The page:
Monday, September 24, 2007

French Foreign Ministry's First Class Act.

Whatever you may think of the French Foreign Ministry’s words that “failure to resolve mounting tensions with Iran could mean war”, at least Bernard Kouchner makes the effort of speaking English when he visit the U.S., something not necessarily expected of a French diplomat, or a presiden :

We [journalists] had all been offered ear pieces in case we needed translation, but Kouchner, the co-founder of French humanitarian medical relief group Medecins Sans Frontieres, addressed the audience in good if heavily accented English. (Mother Jones)

Of course, Chirac’s ear is long gine by and that’s just as good. In 2006, when Ernest-Antoine Seillière, the French head of the European business lobby Union began addressing the EU's 25 leaders in English, Chirac interrupted him and asked why he was not using his mother tongue. (IHT)

But there is better yet. Kouchner had his speech interrupted by “several antiwar protesters who jumped up and unfurled pink banners that read: "Bush + Kouchner = Warmongers!" One woman tried to climb onto the stage. Guards escorted the protesters away as they shouted, "No war with Iran! No war with Iran!". (IHT)

Make a pause now and imagine what happened? Did the protesters got tasered? Did Kouchner snub them à la Cheney?

Nope – here’s what happened:

Kouchner recovered his composure first, and he asked at first it seemed merely perhaps politely, and later fully insisted to his host Hamre, that they let the activists back in. "But they are right. These ladies are right. I don't want war with Iran. Please let them back in." And to my surprise at least, after a couple minutes, the side doors of the large ballroom opened, and the women were escorted back to their seats by suited Secret Service types with the earpieces, not looking fully convinced of the wisdom of the move.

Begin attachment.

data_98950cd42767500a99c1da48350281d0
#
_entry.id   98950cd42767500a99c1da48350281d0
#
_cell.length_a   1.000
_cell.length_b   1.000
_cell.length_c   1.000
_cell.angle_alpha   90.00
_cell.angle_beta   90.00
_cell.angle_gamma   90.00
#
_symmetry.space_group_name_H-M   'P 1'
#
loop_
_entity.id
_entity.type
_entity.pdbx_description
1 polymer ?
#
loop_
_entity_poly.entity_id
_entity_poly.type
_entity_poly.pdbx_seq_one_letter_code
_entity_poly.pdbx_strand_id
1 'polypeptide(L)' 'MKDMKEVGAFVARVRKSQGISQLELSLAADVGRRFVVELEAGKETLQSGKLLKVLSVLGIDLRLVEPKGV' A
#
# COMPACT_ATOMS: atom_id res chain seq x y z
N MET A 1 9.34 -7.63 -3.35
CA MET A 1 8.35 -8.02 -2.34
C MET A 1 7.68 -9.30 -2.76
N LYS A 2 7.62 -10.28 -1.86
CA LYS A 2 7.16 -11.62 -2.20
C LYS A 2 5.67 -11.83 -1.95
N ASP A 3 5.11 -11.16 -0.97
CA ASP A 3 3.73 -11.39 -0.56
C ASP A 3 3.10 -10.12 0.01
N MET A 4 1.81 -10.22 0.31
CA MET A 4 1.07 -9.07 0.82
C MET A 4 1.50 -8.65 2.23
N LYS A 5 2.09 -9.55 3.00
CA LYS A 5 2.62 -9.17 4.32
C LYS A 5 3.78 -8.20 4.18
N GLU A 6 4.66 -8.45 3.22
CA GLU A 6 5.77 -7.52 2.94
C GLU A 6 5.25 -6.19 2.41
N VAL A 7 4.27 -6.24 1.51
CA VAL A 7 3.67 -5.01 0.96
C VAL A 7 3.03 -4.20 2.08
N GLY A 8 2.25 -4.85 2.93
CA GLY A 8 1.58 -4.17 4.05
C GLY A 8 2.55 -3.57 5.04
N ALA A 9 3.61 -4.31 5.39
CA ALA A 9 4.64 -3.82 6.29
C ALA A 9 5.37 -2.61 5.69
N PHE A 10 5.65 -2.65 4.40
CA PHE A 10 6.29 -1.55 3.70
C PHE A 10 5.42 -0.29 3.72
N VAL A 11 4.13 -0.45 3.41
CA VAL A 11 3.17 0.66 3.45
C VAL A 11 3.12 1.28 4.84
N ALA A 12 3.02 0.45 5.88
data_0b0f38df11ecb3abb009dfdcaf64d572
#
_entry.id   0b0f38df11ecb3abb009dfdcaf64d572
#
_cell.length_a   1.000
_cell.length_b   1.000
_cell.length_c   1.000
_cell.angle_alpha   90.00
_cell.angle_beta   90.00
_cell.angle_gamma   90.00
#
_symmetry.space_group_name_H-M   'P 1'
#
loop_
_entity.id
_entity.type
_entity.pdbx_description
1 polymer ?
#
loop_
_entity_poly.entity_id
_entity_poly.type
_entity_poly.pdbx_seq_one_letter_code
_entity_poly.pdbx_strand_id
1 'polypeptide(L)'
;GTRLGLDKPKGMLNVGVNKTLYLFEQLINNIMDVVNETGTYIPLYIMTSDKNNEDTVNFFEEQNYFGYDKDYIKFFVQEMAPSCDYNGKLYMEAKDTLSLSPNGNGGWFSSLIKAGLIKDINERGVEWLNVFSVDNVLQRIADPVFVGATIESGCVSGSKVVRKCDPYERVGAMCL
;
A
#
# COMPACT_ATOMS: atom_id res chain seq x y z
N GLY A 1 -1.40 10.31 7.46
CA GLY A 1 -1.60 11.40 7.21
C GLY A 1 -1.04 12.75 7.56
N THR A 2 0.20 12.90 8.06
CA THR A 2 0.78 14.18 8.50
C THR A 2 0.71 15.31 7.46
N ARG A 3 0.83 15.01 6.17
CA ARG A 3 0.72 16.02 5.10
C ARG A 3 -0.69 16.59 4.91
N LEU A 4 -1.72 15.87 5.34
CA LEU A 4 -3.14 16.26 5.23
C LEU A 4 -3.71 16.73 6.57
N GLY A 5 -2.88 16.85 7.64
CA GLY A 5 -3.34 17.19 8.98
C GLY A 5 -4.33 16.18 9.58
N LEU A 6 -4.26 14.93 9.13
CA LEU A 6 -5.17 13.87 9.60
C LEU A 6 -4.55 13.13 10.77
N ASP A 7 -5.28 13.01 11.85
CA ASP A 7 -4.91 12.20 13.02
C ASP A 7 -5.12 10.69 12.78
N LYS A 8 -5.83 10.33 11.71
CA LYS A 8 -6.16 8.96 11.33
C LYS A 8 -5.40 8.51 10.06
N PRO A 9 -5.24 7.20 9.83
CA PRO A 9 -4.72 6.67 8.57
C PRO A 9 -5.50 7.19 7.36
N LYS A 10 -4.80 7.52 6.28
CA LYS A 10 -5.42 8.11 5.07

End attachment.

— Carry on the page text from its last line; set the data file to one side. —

Kouchner directed his remarks at several points to the Code Pink activists during his almost one hour of remarks


A few of the activists, perhaps a bit surprised themselves at the turn of events, offered sheepish thanks from their third row seats to Kouchner for asking that they be allowed back in.

I all-heartedly agree with Mother Jones, it is hard to "even imagine any of the current U.S. administration handling such an outburst with anything approaching the willingness to engage shrill critics that Kouchner demonstrated at the scene. This administration and its critics have long operated in entirely different universes, top U.S. leaders have confined themselves to the most staged press and public events purged of critics to the extent possible."

This was indeed a first-class act.


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